Fur­ther­more, we want the agent to be able to ex­e­cute con­ser­va­tive, low-im­pact poli­cies. Many of these in­volve de­creas­ing its op­ti­mal AU for by fol­low­ing -sub­op­ti­mal poli­cies, and we don’t want the agent to be pe­nal­ized for this.

Fix: Only pe­nal­ize in­creases in ex­pected AU.

In par­tic­u­lar, the agent is no longer pe­nal­ized for ex­haust­ing one-off re­ward op­por­tu­ni­ties. Also note that the penalty term is gen­er­ally .

Em­piri­cal san­ity check

Re­call Cor­rec­tion, where the naive model-free AUP agent (eq. 1) dis­ables its red off-switch and com­pletes the level when .

The only rea­son it in­curs any non-triv­ial penalty is be­cause reach­ing the goal () ends the level and thereby to­tally de­pletes all of the aux­iliary AUs (the agent re­cieves 1 -re­ward and about penalty for beat­ing the level; the AUP re­ward when ).

How­ever, AUP only re­sists cor­rec­tion when . Notably, the agent is not pe­nal­ized for com­plet­ing the level; the penalty comes from fol­low­ing the -op­ti­mal policy be­fore reach­ing the goal.

One open ques­tion is whether, in suffi­ciently rich en­vi­ron­ments, eq. 5 in­cen­tivizes the mild poli­cies we want. We should be able to run ex­per­i­ments to check this.


is the only re­main­ing ar­bi­trary de­sign choice. Do we have to be care­ful to choose the cor­rect in­ac­tion ac­tion?

No. In fact, I think a ran­domly se­lected ac­tion would be fine; you only get in trou­ble if the baseline ac­tion is sys­tem­at­i­cally helping the agent gain -AU.

We are then left with an equa­tion which is rea­son­ably com­pet­i­tive in terms of perfor­mance over­head, re­quiring lit­tle more than an abil­ity to pre­dict AU for the agent’s main goal.

And now, the two para­graphs this se­quence was writ­ten to com­mu­ni­cate:

By the catas­trophic con­ver­gence con­jec­ture, an agent which doesn’t want to gain power isn’t in­cen­tivized to cause catas­tro­phes. We don’t want the AUP agent gain­ing power. But for all states , , so to keep the AUP agent from be­com­ing more able to achieve its own goal, we just have to stop it from be­com­ing much more able to achieve its pri­mary goal . But we know the pri­mary goal!

By the the­o­rems of How Low Should Fruit Hang Be­fore We Pick It?, we only need equa­tion 5 to pe­nal­ize catas­trophic power-gain­ing plans at least e.g. ten times more than the most im­pact­ful rea­son­able plan we’d like agent to ex­e­cute. If this crite­rion is met, then by ini­tial­iz­ing large and slowly de­creas­ing it un­til the agent ex­e­cutes a rea­son­ably helpful policy, we’re guaran­teed to avoid catas­tro­phe.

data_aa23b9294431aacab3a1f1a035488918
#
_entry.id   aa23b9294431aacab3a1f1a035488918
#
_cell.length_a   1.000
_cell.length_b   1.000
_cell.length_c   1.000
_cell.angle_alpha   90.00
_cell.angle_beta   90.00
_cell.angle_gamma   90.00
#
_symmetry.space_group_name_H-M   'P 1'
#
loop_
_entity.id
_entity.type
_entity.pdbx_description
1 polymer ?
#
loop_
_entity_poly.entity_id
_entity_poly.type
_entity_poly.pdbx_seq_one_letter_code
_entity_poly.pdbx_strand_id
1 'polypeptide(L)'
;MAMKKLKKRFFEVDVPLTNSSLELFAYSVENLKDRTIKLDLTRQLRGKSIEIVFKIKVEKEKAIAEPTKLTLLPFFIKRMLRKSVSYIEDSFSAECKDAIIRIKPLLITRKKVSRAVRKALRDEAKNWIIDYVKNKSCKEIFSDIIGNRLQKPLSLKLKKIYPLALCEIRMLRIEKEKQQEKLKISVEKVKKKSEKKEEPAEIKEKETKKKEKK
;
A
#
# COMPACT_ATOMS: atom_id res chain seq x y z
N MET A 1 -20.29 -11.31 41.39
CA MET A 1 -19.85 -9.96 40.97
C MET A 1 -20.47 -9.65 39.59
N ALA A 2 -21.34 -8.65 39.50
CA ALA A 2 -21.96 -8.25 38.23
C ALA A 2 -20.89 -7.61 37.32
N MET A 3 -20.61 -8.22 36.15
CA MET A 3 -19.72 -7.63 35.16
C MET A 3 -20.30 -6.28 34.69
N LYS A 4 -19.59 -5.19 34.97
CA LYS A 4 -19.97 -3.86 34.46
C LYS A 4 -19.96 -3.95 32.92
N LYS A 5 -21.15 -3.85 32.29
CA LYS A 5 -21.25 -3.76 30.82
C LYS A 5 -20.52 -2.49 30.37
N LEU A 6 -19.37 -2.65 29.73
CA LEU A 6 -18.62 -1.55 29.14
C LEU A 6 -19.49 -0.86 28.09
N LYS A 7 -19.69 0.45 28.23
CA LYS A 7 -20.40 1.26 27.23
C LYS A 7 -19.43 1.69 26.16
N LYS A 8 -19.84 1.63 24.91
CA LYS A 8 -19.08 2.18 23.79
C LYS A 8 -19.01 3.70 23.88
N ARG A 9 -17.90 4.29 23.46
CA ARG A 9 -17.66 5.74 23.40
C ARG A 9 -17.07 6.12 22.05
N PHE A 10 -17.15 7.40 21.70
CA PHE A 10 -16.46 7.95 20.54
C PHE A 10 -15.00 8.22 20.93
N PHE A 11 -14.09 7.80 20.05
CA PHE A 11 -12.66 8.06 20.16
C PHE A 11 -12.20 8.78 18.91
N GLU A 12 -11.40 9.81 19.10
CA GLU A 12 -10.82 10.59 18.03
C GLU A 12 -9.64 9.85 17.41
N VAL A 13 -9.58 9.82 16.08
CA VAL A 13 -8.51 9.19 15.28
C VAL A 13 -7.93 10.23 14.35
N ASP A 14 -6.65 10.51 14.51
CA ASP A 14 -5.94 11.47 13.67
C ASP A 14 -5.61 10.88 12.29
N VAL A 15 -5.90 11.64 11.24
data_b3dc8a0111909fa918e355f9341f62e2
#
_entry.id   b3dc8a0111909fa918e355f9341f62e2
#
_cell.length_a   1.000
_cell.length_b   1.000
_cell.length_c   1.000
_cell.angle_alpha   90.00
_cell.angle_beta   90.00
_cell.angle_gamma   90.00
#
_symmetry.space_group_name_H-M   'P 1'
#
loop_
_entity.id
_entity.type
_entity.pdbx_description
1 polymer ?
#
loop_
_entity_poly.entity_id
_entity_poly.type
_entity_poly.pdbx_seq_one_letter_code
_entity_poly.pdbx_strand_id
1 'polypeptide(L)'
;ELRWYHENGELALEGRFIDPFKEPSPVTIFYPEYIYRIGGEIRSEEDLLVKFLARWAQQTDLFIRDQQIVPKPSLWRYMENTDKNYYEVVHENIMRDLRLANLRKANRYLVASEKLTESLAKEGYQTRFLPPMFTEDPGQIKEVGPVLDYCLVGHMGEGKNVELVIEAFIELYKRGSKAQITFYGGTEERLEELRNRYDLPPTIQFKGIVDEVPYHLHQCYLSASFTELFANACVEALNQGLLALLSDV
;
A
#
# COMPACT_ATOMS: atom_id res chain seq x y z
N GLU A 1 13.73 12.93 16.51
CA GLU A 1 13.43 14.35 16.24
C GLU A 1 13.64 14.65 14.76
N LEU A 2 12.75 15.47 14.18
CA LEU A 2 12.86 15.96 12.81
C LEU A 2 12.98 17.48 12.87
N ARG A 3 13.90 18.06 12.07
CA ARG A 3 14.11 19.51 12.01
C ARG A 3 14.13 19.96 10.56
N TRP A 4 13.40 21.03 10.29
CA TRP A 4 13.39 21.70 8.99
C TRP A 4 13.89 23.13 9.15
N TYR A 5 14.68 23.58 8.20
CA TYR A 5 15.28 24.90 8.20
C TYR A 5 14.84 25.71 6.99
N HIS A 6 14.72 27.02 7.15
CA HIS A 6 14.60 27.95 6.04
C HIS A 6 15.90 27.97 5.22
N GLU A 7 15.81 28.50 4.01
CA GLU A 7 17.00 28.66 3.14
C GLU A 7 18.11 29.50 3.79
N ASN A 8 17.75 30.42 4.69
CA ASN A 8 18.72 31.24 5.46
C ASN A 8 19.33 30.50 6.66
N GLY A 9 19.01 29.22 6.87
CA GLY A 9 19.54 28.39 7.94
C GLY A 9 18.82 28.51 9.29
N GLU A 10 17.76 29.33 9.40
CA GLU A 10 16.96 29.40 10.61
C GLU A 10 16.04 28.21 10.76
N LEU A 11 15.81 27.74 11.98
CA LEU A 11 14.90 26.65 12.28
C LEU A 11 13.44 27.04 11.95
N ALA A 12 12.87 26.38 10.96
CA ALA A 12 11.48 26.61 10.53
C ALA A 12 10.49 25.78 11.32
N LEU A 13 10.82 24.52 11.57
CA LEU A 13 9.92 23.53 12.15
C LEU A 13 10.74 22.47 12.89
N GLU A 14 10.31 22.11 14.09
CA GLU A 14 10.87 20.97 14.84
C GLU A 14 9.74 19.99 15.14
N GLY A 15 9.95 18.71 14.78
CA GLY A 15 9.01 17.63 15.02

Ap­pendix: Re­main­ing Problems

I don’t think we can pack up and go home af­ter writ­ing equa­tion 5. In pri­vate cor­re­spon­dence (quoted here with per­mis­sion), Stu­art Arm­strong points out an­other is­sue:

First, if , the penalty van­ishes; so, once a sub­agent is cre­ated, the agent can zero out all sub­se­quent penalties, for­ever.

As for cre­at­ing the sub­agent, as­sume takes turns to cre­ate , and that do­ing this is close to op­ti­mal for max­imis­ing .

Creat­ing starts with the pro­gram­ming; if is ac­tu­ally cre­ated in turns, it is pro­grammed to re­strain for a turn, and then max­imise . If it’s cre­ated in turns, then it will just max­imise . Thus at any given turn, con­tin­u­ing to build the sub­agent or tak­ing a pause to do , it will have the same ex­pected -value (in the first case, will be built on time, but both and will then lose a turn; in the sec­ond, will be built one turn late, with no loss).[4]

One thing I find in­ter­est­ing: in this post, we fixed the de­sign choice of us­ing an aux­iliary re­ward func­tion as a proxy, in­stead pe­nal­iz­ing the agent for be­com­ing bet­ter able to achieve its own goal. This seem­ingly closes up a lot of loop­holes, so the next place where the de­sign can be ex­ploited is in its ex­act mea­sure­ment of in­ac­tion.

How big of a prob­lem will this be? Maybe we can just keep im­prov­ing the de­sign un­til we’re ac­tu­ally mea­sur­ing the right thing? More on this next post, but here are some of my ini­tial thoughts:

The point of this post isn’t to say “aha, we’re done!”, but to elimi­nate a wide class of cur­rent prob­lems while also re­lax­ing the strict­ness of the mea­sure it­self.

On a meta level, it feels like I’m ar­gu­ing against a claim like “if you can’t demon­strate an ap­proach which solves ev­ery­thing right now, I’m go­ing to ei­ther con­clude im­pact mea­sure­ment is im­pos­si­ble or your whole ap­proach is wrong”. But if you look back at the his­tory of im­pact mea­sures and AUP, you’ll see lots of skulls; peo­ple say “this prob­lem dooms AUP”, and I say “I think we’re talk­ing about con­cep­tu­ally differ­ent things and that you’re a lit­tle over­con­fi­dent; prob­a­bly just a de­sign choice is­sue”. It then ends up be­ing a solv­able de­sign choice is­sue. So by Laplace’s Rule of Suc­ces­sion, I’d be sur­prised if this were The In­sur­mountable Prob­lem That Dooms AUP.[5]

The prob­lem seems sim­ple. We just have to keep down, which we can do by keep­ing down.

Stu­art later added:

The fun­da­men­tal is­sue is that AUP can be un­der­mined if the agent can add ar­bi­trary re­stric­tions to their own fu­ture ac­tions (this al­lows them to re­define ). The sub­agent sce­nario is just a par­tic­u­larly clear way of illus­trat­ing this.

I ba­si­cally agree. I won­der if there’s a de­sign where the agent isn’t in­cen­tivized to do this...

  1. By this rea­son­ing, can still in­crease up un­til the point of . This doesn’t jump out as a big deal to me, but I’m flag­ging this as­sump­tion any­ways. ↩︎

  2. A sub­agent might still be built by AUP to sta­bi­lize minor AU fluc­tu­a­tions which cause ad­di­tional penalty over the course of non-power-gain­ing plans. It seems like there are plenty of other ways to min­i­mize fluc­tu­a­tion, so it’s not clear why build­ing an om­nipo­tent sub­agent to perfectly re­strict you ac­crues less penalty.

    I do think we should think care­fully about this, of course. The in­cen­tive to min­i­mize AU fluc­tu­a­tions and gen­er­ally com­mit to per­pet­ual in­ac­tion ASAP is prob­a­bly one of the main re­main­ing prob­lems with AUP. ↩︎

  3. As pointed out by Evan Hub­inger, this is only safe if my­opi­cally op­ti­miz­ing is safe – we aren’t pe­nal­iz­ing sin­gle-step re­ward ac­qui­si­tion. ↩︎

  4. This is­sue was origi­nally pointed out by Ofer. ↩︎

  5. The fact that Ofer’s/​Stu­art’s prob­lem sur­vived all of the other im­prove­ments is ev­i­dence that it’s harder. I just don’t think the ev­i­dence it pro­vides is that strong. ↩︎